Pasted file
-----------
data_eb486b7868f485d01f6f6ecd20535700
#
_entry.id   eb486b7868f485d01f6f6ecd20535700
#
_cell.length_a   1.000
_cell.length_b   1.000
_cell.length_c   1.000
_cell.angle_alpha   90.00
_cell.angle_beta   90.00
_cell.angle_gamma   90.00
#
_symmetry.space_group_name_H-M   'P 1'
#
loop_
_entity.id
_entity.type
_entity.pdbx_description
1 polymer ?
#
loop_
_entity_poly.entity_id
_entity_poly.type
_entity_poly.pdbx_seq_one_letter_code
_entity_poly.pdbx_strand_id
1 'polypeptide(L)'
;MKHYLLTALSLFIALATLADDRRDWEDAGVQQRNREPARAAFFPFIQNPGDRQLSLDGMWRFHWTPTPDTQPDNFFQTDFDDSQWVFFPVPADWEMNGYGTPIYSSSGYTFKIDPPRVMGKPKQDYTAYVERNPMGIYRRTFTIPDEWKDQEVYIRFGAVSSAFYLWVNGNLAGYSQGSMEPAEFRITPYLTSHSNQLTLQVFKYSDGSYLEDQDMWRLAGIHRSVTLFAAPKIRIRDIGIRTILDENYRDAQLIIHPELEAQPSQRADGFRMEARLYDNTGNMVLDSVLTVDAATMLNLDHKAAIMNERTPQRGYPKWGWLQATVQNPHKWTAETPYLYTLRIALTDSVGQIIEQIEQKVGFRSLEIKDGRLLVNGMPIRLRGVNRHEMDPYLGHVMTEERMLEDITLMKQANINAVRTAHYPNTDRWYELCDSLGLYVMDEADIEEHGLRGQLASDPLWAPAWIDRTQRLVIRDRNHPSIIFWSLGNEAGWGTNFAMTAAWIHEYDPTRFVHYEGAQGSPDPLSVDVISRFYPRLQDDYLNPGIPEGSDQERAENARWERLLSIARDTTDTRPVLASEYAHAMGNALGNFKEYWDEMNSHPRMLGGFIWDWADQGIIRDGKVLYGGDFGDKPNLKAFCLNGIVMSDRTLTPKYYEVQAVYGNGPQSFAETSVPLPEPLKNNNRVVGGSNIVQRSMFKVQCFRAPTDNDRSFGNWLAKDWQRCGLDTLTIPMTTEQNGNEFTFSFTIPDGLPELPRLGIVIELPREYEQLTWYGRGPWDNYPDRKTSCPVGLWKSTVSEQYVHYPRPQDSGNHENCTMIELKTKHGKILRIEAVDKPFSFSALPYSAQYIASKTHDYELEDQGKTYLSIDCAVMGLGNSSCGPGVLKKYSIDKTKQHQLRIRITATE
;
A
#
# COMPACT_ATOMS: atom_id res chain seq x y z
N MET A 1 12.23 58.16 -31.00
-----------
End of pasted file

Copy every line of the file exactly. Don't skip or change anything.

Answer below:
data_eb486b7868f485d01f6f6ecd20535700
#
_entry.id   eb486b7868f485d01f6f6ecd20535700
#
_cell.length_a   1.000
_cell.length_b   1.000
_cell.length_c   1.000
_cell.angle_alpha   90.00
_cell.angle_beta   90.00
_cell.angle_gamma   90.00
#
_symmetry.space_group_name_H-M   'P 1'
#
loop_
_entity.id
_entity.type
_entity.pdbx_description
1 polymer ?
#
loop_
_entity_poly.entity_id
_entity_poly.type
_entity_poly.pdbx_seq_one_letter_code
_entity_poly.pdbx_strand_id
1 'polypeptide(L)'
;MKHYLLTALSLFIALATLADDRRDWEDAGVQQRNREPARAAFFPFIQNPGDRQLSLDGMWRFHWTPTPDTQPDNFFQTDFDDSQWVFFPVPADWEMNGYGTPIYSSSGYTFKIDPPRVMGKPKQDYTAYVERNPMGIYRRTFTIPDEWKDQEVYIRFGAVSSAFYLWVNGNLAGYSQGSMEPAEFRITPYLTSHSNQLTLQVFKYSDGSYLEDQDMWRLAGIHRSVTLFAAPKIRIRDIGIRTILDENYRDAQLIIHPELEAQPSQRADGFRMEARLYDNTGNMVLDSVLTVDAATMLNLDHKAAIMNERTPQRGYPKWGWLQATVQNPHKWTAETPYLYTLRIALTDSVGQIIEQIEQKVGFRSLEIKDGRLLVNGMPIRLRGVNRHEMDPYLGHVMTEERMLEDITLMKQANINAVRTAHYPNTDRWYELCDSLGLYVMDEADIEEHGLRGQLASDPLWAPAWIDRTQRLVIRDRNHPSIIFWSLGNEAGWGTNFAMTAAWIHEYDPTRFVHYEGAQGSPDPLSVDVISRFYPRLQDDYLNPGIPEGSDQERAENARWERLLSIARDTTDTRPVLASEYAHAMGNALGNFKEYWDEMNSHPRMLGGFIWDWADQGIIRDGKVLYGGDFGDKPNLKAFCLNGIVMSDRTLTPKYYEVQAVYGNGPQSFAETSVPLPEPLKNNNRVVGGSNIVQRSMFKVQCFRAPTDNDRSFGNWLAKDWQRCGLDTLTIPMTTEQNGNEFTFSFTIPDGLPELPRLGIVIELPREYEQLTWYGRGPWDNYPDRKTSCPVGLWKSTVSEQYVHYPRPQDSGNHENCTMIELKTKHGKILRIEAVDKPFSFSALPYSAQYIASKTHDYELEDQGKTYLSIDCAVMGLGNSSCGPGVLKKYSIDKTKQHQLRIRITATE
;
A
#
# COMPACT_ATOMS: atom_id res chain seq x y z
N MET A 1 12.23 58.16 -31.00